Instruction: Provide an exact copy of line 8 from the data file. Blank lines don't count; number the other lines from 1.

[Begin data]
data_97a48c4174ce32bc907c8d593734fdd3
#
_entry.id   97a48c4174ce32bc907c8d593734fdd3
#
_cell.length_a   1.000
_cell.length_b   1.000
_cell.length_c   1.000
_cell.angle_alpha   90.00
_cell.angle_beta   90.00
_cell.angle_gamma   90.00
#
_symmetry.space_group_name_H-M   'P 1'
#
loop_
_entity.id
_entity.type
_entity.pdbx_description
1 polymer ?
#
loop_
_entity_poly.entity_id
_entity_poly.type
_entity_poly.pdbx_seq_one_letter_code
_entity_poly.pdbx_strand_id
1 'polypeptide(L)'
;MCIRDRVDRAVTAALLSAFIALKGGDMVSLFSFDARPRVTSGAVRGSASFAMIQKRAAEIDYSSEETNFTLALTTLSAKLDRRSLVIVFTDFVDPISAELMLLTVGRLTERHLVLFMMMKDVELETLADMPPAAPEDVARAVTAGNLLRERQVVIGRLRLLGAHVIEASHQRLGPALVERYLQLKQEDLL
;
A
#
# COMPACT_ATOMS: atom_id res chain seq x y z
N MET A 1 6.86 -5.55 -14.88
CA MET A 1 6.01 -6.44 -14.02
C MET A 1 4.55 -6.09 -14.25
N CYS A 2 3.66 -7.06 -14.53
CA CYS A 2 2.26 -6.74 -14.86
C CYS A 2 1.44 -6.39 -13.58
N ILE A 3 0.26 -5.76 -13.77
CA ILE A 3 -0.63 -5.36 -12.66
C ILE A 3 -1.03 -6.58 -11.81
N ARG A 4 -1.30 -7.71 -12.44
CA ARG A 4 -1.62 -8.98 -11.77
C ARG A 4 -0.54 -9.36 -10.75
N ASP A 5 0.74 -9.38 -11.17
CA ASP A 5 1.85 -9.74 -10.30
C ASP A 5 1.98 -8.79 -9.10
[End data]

_cell.angle_alpha   90.00